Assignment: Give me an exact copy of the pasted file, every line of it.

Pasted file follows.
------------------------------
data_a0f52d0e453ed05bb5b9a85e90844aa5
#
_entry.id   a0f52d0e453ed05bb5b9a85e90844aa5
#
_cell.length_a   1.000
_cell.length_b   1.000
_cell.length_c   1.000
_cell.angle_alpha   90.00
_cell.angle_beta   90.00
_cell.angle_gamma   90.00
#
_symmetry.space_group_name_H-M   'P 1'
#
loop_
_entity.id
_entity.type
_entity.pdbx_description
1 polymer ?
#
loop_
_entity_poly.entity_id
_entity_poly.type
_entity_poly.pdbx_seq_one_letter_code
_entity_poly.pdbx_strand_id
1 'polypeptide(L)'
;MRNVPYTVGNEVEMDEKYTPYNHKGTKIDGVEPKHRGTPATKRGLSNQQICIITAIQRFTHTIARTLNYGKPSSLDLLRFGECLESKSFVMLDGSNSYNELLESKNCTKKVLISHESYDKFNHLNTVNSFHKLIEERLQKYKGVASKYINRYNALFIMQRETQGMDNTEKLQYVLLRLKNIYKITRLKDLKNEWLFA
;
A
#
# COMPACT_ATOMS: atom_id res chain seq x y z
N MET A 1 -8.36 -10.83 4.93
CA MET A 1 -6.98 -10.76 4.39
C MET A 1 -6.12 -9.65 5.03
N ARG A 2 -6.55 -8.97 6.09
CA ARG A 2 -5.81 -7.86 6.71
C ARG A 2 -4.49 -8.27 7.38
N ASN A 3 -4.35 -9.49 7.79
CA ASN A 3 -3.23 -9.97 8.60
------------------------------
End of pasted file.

data_a0f52d0e453ed05bb5b9a85e90844aa5
#
_entry.id   a0f52d0e453ed05bb5b9a85e90844aa5
#
_cell.length_a   1.000
_cell.length_b   1.000
_cell.length_c   1.000
_cell.angle_alpha   90.00
_cell.angle_beta   90.00
_cell.angle_gamma   90.00
#
_symmetry.space_group_name_H-M   'P 1'
#
loop_
_entity.id
_entity.type
_entity.pdbx_description
1 polymer ?
#
loop_
_entity_poly.entity_id
_entity_poly.type
_entity_poly.pdbx_seq_one_letter_code
_entity_poly.pdbx_strand_id
1 'polypeptide(L)'
;MRNVPYTVGNEVEMDEKYTPYNHKGTKIDGVEPKHRGTPATKRGLSNQQICIITAIQRFTHTIARTLNYGKPSSLDLLRFGECLESKSFVMLDGSNSYNELLESKNCTKKVLISHESYDKFNHLNTVNSFHKLIEERLQKYKGVASKYINRYNALFIMQRETQGMDNTEKLQYVLLRLKNIYKITRLKDLKNEWLFA
;
A
#
# COMPACT_ATOMS: atom_id res chain seq x y z
N MET A 1 -8.36 -10.83 4.93
CA MET A 1 -6.98 -10.76 4.39
C MET A 1 -6.12 -9.65 5.03
N ARG A 2 -6.55 -8.97 6.09
CA ARG A 2 -5.81 -7.86 6.71
C ARG A 2 -4.49 -8.27 7.38
N ASN A 3 -4.35 -9.49 7.79
CA ASN A 3 -3.23 -9.97 8.60